The "Just Enough" Technique
By Chuck Cusumano and Jillian Broaddus
Be clear, be concise, be compelling – advice that we believe to be just as true for the written word as it is for the spoken.
Don't get us wrong; we love (and often do) write creative lines of prose. We love to insert flowery imagery from time to time. And there is unparalleled magic in utilizing storytelling to captivate an audience. (You have been reading our blog for the past two years, right?).
But there is a time and a place for superfluous language. In most cases, it pays – literally – to be clear, concise, and compelling.
As consultants, we have the opportunity to get involved in a truly limitless range of activities, defined by our abilities and our clients’ needs.
One area where our abilities and our clients’ needs perfectly align? Interview preparation.
Have you ever wondered why some people get the job, snag the award, or reach that promotion while others – who might have seemingly or even better credentials – do not win out?
We contend it is all in how you answer the questions.
Enter Our “Just Enough” Technique
To stay true to today’s theme (clear, concise, and compelling), we are giving you the answer upfront before elaborating.
Our solution is the technique we call “Just Enough.”
It looks a little something like this:
That might seem a little cryptic. But before we go into the mechanics and practice of this “Just Enough” Technique, it is first important to understand the pertinent definitions.
If you are a regular reader of our blog, you know that defining stuff is sort of our thing (if you did not know this, we highly recommend you check out this blog).
But first, let us define the following:
Technique: proficiency in a practical or mechanical skill; a method of doing something.
Muscle memory: ability to reproduce a particular movement (or activity) without conscious thought, as a result of frequent repetition.
Selection: the action or fact of choosing someone as the best or most suitable option.
Deselection: the action of disqualifying someone based on a set of criteria.
We developed the “Just Enough” technique based on psychological principles, effective selling methods, and the principles of selection vs. deselection.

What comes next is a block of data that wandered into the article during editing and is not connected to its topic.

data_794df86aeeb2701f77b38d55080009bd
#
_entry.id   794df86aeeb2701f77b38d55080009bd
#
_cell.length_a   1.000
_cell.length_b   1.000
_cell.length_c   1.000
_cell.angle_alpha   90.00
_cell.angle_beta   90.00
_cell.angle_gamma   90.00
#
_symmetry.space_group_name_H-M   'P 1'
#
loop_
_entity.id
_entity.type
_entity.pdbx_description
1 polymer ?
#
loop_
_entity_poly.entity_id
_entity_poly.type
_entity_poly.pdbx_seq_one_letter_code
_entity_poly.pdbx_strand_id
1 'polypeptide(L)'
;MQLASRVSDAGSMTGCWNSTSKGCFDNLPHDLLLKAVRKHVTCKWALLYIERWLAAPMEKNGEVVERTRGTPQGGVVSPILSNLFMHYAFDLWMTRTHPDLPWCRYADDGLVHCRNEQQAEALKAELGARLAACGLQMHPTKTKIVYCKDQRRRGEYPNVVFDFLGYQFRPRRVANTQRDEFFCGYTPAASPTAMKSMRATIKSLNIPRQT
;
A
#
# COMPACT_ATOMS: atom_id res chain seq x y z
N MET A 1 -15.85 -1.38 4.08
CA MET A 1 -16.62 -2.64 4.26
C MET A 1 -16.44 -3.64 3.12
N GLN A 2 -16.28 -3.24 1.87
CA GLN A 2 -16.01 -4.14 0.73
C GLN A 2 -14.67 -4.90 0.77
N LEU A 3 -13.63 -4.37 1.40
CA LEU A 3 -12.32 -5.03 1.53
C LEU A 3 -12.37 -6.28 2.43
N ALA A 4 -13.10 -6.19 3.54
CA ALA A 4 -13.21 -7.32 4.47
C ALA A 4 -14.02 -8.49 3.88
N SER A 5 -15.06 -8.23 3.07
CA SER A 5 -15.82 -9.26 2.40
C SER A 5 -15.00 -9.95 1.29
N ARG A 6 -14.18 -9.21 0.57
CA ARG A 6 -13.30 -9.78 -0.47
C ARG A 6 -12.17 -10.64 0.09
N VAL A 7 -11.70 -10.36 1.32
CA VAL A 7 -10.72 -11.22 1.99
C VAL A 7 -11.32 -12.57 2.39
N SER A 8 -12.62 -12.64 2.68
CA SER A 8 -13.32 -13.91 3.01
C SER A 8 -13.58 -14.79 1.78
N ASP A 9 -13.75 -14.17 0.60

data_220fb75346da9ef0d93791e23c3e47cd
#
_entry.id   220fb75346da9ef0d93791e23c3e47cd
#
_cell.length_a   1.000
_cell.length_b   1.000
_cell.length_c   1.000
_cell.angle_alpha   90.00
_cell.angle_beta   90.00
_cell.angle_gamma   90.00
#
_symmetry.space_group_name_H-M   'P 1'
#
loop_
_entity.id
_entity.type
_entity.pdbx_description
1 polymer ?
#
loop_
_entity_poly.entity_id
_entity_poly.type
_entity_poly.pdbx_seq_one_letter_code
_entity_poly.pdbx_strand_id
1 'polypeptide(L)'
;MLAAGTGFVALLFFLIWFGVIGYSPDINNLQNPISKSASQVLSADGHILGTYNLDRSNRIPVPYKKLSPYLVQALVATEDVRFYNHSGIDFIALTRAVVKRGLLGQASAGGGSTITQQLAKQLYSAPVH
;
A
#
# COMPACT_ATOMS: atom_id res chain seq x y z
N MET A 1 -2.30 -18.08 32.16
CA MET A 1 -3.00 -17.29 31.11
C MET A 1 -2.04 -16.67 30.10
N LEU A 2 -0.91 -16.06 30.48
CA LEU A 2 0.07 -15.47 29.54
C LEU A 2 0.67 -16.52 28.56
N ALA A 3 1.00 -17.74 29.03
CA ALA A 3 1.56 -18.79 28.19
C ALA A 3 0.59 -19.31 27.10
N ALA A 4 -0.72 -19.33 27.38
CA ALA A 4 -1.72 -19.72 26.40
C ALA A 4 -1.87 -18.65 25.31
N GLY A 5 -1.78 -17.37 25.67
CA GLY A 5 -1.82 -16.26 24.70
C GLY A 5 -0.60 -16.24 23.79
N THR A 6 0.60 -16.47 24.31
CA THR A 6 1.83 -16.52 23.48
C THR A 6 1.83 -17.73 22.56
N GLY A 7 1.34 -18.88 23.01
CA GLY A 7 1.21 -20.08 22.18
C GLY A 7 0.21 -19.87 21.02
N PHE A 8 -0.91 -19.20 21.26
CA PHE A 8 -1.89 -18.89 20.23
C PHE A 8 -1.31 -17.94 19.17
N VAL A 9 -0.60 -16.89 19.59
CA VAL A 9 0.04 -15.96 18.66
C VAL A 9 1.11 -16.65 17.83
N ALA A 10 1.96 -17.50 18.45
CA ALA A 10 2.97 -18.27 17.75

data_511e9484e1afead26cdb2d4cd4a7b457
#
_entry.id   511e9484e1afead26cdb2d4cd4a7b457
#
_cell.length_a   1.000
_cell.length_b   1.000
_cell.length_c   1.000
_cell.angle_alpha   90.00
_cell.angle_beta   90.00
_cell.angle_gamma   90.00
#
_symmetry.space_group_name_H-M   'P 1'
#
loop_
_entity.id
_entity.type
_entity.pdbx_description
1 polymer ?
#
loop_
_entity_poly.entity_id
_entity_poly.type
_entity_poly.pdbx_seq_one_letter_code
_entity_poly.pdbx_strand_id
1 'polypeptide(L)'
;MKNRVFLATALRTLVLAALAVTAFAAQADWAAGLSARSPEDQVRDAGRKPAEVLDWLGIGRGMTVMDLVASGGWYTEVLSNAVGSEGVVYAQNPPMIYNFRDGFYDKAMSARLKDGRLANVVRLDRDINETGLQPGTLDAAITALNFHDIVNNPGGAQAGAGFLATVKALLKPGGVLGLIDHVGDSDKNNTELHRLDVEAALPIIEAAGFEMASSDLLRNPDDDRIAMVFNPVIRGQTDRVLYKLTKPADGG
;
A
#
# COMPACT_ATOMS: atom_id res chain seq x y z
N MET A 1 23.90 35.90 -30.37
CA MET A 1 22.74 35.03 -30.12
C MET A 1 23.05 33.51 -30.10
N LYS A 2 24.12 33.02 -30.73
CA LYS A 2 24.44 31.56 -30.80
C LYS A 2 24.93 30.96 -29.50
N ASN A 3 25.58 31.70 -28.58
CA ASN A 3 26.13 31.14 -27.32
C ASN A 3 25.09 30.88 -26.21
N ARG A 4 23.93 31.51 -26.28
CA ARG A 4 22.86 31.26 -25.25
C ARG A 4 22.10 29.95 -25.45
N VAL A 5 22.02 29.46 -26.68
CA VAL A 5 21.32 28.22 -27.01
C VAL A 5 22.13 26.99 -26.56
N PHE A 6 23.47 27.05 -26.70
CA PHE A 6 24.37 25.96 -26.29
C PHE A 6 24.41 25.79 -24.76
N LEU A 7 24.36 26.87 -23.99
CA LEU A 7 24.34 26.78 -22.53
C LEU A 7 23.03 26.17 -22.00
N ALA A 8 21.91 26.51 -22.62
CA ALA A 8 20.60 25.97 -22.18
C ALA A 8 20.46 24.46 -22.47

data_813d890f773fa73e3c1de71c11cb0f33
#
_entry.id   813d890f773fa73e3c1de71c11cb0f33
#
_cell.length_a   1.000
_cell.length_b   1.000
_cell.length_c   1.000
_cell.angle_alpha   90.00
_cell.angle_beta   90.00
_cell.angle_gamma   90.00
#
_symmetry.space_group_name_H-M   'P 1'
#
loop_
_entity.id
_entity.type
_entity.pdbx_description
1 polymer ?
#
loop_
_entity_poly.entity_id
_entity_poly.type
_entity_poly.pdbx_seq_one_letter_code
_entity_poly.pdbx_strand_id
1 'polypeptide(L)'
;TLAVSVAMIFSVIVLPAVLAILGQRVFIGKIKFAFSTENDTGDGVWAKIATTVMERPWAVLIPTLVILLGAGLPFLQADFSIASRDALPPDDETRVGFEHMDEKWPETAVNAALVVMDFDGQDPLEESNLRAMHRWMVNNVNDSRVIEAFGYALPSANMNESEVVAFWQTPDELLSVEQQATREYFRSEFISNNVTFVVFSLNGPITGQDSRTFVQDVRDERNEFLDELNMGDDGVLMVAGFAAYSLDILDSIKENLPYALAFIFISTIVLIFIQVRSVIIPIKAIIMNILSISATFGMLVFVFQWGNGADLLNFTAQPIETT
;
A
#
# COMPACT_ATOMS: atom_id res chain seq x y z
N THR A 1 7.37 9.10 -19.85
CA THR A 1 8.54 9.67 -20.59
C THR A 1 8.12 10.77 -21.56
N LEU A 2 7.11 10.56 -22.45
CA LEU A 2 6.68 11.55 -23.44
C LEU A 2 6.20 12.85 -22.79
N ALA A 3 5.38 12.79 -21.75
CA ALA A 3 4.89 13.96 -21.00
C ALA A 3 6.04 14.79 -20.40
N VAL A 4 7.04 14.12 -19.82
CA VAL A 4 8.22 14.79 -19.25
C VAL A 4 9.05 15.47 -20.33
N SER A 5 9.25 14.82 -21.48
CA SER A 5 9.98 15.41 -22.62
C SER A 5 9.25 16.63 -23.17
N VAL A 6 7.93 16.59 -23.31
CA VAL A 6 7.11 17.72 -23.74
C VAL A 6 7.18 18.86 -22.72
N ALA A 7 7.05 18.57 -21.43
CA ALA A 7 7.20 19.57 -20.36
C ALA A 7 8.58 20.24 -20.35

At first, the technique may feel and sound a little rehearsed – but that is because it is.
That is actually the point of the process. To formulate your answer in a prescribed format that, over time, becomes muscle memory. Or in other words, this process rewires your brain to think in this pattern. This way, you can do it by not having to think at all (well, at least consciously)!
Why This Method Matters
You might be thinking to yourself, “Why would anyone want to practice thinking and speaking like this?”
Allow us to explain.
Great question! (complimentary response)
I believe that many people would want to practice thinking and speaking like this… (restate the question)
…for several reasons, but three factors really jump out at me. (Quantitative Bracket)
Effective communication, controlling the interview process, and confidence while answering questions. (Answer)
Effective communication starts with being clear, concise, and compelling when speaking to someone. If someone practices a system for answering questions then they can spend the time normally devoted to thinking how to formulate an answer and invest it in actually thinking about the answer.
Most communication is somewhere between 70-90% non-verbal, therefore if the person is trying to think of an answer and also how to answer the question, then they do not have the time or mental capacity to observe the non-verbal cues that are present – in this case, there is a lot of other stuff going on!
If a person masters this technique, they will be in a better position to control how they answer questions and can solicit affirmation from someone (in this case, an interviewer), which allows them some control over the interview.
All of this adds up to extra confidence for the person being interviewed. And honestly, who does not want a humbly confident person to get the job (or award, promotion, etc.)? (Explain)
Did that answer your question? (Solicit).
See what we did there?
There you have it – that is the “Just Enough” Technique.
Now that you have the script and an example of how to do it, let us explain why we developed it in this manner.